The scaffolding forms the support for a gigantic, mirrored sculpture whose panels jut at a right angle into the museum’s spacious atrium. The structure challenges the museum’s very being, as if part of an angled skyscraper has suddenly materialized in the Guggenheim’s ovoid environment, amplifying the light with its angled surface area, in keeping with the project’s installation during the summer solstice.

While dominating the rotunda’s open space, the sculpture also seems to disappear within the surrounding structure. As a visitor ascends the ramp, now on the bright side, now on the scaffolded side, the sculpture seems to shift. Chain link fencing in strategic places foils further exploration of the mirrored facade within touching distance at various levels.

Buren made a well-calculated bet that spectators traipsing up and down the ramps would want to keep sight of the central space. Their view of the reflections and perspectives of this space—which includes their fellow visitors—changes step by step, level by level. People who stop to gaze into the rotunda’s void seem to be in two places at once—in view on the ramp as well as reflected in the mirrored walls. Because of the sculpture’s hard right angle, the chimera of seeing people moving in reverse introduces another perspective.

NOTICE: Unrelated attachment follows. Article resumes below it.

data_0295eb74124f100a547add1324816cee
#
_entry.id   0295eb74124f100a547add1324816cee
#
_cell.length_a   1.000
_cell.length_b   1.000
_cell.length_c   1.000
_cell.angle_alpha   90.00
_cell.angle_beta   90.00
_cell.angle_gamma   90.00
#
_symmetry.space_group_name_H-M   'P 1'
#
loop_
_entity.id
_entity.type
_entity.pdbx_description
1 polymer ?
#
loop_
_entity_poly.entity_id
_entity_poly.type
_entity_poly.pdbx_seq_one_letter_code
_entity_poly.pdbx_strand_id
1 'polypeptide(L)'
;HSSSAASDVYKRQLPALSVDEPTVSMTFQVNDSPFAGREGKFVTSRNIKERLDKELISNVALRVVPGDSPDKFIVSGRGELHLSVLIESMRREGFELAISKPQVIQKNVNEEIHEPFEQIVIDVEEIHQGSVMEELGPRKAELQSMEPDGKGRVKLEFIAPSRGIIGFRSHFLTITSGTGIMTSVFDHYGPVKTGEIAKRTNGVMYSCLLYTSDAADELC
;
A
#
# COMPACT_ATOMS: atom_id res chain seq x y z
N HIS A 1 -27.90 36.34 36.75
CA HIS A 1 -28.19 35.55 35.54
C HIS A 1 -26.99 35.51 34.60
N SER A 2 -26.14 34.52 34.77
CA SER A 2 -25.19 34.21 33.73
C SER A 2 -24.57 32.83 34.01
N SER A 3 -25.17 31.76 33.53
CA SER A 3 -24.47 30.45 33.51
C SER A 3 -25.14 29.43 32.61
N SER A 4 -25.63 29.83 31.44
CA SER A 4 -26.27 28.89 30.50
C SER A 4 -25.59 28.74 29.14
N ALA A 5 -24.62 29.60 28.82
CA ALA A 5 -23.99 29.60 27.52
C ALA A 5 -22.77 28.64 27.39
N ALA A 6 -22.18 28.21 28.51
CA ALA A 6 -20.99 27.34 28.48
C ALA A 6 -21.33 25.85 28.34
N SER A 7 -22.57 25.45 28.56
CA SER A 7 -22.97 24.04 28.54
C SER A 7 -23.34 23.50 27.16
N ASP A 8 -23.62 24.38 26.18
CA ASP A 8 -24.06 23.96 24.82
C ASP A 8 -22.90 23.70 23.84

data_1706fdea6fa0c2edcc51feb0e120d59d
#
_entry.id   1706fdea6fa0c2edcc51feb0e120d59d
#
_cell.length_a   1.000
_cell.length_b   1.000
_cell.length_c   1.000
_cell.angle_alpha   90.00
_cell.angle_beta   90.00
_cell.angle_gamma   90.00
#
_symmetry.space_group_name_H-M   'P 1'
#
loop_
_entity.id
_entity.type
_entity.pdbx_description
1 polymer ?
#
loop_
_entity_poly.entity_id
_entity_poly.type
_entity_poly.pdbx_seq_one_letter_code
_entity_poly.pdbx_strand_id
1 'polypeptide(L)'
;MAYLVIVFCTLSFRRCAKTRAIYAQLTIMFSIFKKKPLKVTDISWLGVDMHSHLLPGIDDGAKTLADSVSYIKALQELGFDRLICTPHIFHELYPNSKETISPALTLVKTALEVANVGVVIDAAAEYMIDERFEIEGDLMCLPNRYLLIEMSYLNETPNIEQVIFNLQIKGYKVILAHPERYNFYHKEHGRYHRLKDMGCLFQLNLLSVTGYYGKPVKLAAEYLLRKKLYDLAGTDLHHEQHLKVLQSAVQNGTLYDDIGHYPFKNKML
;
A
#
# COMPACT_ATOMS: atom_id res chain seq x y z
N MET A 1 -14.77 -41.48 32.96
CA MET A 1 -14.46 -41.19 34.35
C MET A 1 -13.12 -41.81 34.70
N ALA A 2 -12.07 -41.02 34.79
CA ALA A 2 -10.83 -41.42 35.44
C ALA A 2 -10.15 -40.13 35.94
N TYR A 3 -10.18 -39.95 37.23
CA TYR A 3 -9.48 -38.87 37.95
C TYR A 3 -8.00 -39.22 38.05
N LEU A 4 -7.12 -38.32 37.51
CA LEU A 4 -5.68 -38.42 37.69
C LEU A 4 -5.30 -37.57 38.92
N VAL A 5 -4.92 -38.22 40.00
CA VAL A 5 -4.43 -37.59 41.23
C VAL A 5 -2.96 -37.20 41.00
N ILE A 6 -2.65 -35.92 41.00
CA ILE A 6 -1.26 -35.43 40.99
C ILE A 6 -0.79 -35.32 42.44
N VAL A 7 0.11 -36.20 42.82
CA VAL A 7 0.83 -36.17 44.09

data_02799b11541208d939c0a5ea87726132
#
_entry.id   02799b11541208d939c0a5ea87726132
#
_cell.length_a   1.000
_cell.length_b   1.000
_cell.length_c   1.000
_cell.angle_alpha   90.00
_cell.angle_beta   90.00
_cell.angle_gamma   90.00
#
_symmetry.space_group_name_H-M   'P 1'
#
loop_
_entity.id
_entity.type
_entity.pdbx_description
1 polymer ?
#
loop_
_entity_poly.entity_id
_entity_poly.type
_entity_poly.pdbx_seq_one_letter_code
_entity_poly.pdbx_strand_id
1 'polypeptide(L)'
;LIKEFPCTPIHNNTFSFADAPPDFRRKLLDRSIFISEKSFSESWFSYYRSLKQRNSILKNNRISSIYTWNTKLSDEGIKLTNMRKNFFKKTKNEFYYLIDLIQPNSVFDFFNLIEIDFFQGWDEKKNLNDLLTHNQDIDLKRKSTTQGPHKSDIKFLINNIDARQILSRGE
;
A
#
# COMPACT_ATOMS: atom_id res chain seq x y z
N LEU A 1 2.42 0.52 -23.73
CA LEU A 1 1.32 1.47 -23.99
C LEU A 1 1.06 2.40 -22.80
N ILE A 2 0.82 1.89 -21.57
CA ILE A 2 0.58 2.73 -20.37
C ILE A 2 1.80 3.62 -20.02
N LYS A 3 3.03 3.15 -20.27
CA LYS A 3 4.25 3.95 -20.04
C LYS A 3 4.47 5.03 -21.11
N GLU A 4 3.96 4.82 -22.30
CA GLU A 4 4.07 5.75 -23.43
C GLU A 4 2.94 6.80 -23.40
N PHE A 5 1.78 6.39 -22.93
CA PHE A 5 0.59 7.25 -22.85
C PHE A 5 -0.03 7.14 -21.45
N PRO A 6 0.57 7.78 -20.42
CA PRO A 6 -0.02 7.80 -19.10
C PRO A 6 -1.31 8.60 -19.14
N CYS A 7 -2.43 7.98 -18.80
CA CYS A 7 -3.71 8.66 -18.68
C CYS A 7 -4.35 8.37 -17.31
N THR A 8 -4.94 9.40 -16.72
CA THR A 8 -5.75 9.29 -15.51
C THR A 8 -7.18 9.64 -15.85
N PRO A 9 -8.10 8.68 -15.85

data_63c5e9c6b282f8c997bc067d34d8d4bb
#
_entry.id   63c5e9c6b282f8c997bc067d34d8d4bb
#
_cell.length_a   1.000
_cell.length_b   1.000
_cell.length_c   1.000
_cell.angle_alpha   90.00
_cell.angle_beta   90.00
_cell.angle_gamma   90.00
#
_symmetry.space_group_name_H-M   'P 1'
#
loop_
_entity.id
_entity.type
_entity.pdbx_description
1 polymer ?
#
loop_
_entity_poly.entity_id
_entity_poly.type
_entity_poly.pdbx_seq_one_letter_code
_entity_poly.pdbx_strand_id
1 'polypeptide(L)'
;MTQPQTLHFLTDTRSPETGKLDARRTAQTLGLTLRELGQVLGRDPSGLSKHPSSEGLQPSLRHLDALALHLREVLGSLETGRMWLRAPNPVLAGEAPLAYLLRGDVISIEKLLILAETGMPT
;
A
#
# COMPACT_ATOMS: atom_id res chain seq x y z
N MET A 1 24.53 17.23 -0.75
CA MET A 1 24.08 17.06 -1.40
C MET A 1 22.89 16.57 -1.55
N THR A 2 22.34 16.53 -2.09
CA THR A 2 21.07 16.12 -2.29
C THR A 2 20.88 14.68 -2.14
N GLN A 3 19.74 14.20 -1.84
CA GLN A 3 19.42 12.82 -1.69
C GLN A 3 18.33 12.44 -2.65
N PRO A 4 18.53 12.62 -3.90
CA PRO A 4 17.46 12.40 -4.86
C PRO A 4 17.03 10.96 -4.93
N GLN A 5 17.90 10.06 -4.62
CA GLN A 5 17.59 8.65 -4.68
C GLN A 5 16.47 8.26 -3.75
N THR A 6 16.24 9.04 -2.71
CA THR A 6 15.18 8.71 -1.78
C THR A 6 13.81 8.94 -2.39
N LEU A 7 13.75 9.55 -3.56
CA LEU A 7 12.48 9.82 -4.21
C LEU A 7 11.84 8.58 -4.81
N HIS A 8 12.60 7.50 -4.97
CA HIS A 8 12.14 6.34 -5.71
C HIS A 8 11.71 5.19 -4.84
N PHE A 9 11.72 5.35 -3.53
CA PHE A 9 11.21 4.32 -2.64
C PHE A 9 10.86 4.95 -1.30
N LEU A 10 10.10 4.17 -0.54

A spectator on the ground floor sees a line of heads continually bobbing above the green stripes, growing smaller as they rise. What better way to bring the museum to life than by choreographing its visitors?

The ground floor of the Guggenheim is the ideal point for watching the serene center of this storm of spectators as they walk around the ramps. This aspect of the installation will amuse some visitors or not even register with others.

At the ramp’s second level, the alcove called the High Gallery features “Wall of Paintings,” a seminal group of canvases that Buren painted between 1966 and 1977. These are some of the schematic paintings made of striped awning material and white paint. Reassembled from a private collection and hung salon-style on the enormous walls of the High Gallery, they make a powerful visual statement. Reflected and gently distorted in the mirrored panels, their optical reverberations multiply and probably add subtle color effects to the rotunda.

The final section of “The Eye of the Storm” is on the walls and windows of the cylindrical annex spaces adjacent to the Thannhauser Galleries. Window gels in bold colors and patterns are reflected in mirrored bars—at the signature width, of course—affixed to convex walls opposite them. Again there is a sense of play with the spectator’s changing position and the museum’s circle-themed architecture. The intention here was to play off a selection of paintings in the Guggenheim’s collection featuring works by Klee, Kandinsky and other early modernist painters who split space and color into ambiguous perspectives within the picture plane. Although the distance between them and the bold graphics of the window treatments is too great to reconcile visually, the juxtaposition is revealing.

Buren’s oeuvre is ultimately rooted in both modernism and early 20th-century avant garde experiments in art, graphic design, photography, architecture and politics.